Got a Picasso project? I want to hear about it!

Thursday, September 25, 2014

Pre-K Picassos: Georgia O'Keeffe and Edward Hicks

My friends LOVE this preschool art class. They're really digging the artists and the process. Success!

Last week, we discussed Georgia O'Keeffe. Evidently Ms. O'Keeffe painted what she wanted to paint, as discussed in Georgia in Hawaii: When Georgia O'Keeffe Painted What She Pleased by Amy Novesky. We skimmed the book, focusing on the pictures. I showed the kids some of her work while discussing scale, as O'Keeffe's famous flower paintings leave little white space on the canvas. I sent the kids and caregivers outside to find something interesting to paint; they came back and got to work!

I got in on the action as well.
My friends did an amazing job. A few days later, a mother relayed to me that her son, who had been in the program with his grandmother, was talking about how O'Keeffe "painted what she liked." He had painted a lovely purple flower in the program as well, so evidently he got a lot out of it!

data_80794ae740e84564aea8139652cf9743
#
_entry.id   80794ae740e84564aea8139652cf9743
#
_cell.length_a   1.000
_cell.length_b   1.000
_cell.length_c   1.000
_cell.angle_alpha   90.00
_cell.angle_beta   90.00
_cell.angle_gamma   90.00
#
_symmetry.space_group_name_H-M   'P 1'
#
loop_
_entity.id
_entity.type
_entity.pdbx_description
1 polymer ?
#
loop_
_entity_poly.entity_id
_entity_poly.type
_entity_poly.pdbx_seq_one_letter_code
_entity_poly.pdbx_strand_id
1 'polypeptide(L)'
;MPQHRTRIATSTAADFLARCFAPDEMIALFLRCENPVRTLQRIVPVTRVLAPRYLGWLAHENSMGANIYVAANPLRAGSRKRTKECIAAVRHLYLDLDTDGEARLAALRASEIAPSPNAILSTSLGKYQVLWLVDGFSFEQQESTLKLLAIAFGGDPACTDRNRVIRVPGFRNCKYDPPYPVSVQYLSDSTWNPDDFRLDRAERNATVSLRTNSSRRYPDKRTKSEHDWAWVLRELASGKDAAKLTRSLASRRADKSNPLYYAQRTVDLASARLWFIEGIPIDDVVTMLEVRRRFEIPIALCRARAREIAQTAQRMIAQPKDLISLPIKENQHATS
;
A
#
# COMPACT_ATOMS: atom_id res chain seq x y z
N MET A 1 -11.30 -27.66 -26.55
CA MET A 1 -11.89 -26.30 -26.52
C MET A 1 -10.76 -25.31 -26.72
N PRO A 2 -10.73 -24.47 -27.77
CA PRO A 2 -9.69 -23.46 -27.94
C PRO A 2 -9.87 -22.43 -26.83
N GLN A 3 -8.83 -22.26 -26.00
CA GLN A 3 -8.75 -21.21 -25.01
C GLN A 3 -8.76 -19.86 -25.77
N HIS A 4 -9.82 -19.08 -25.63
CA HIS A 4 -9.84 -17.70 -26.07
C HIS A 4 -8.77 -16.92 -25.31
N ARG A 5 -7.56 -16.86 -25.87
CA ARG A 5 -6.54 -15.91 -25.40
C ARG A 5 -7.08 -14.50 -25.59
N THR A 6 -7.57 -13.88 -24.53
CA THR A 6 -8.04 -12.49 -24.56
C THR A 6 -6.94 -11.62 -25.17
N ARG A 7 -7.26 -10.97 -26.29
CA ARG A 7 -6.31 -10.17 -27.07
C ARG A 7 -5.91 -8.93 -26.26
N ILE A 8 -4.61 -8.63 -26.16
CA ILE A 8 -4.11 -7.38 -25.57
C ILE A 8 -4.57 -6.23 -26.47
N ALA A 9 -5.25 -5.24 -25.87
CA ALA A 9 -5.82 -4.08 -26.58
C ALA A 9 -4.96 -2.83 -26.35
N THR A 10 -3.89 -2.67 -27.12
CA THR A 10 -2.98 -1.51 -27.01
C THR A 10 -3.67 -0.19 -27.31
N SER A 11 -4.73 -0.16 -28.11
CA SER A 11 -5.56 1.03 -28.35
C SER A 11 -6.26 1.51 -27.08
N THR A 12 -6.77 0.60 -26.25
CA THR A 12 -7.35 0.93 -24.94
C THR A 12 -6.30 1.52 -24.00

Peaceable Kingdom by Edward Hicks via Britannica Image Library

This week, we focused on Edward Hicks, an American Quaker pastor remembered for his primitive paintings. We discussed his most famous work, "The Peaceable Kingdom," after we talked about animals who really don't like each other. Of course we had to read Dog vs. Cat by Chris Gall! Our project was to make a "Peaceable" collage from discarded Nat Geo magazines. Here are some results:

Next week, we're going to rock some Picasso!

Why I Hate Leveled Reading: A Parent Librarian's Perspective

Much of my blog is pretty lighthearted banter. I try to keep it fun while keeping it real. However, since it is the middle of Banned Book Week, and since I have had several patron parents freaking out about AR tests lately, I feel the need to open up about my view of leveled reading madness. -Michelle

Only two of these books have an AR test.

Tis the season for fifty thousand questions regarding Lexiles, AR, points, and "Why don't you put spine labels with the AR on the books?" Did you hear that collective sigh? That was all the librarians in the world who are tired of The Man telling kids what they can and cannot read.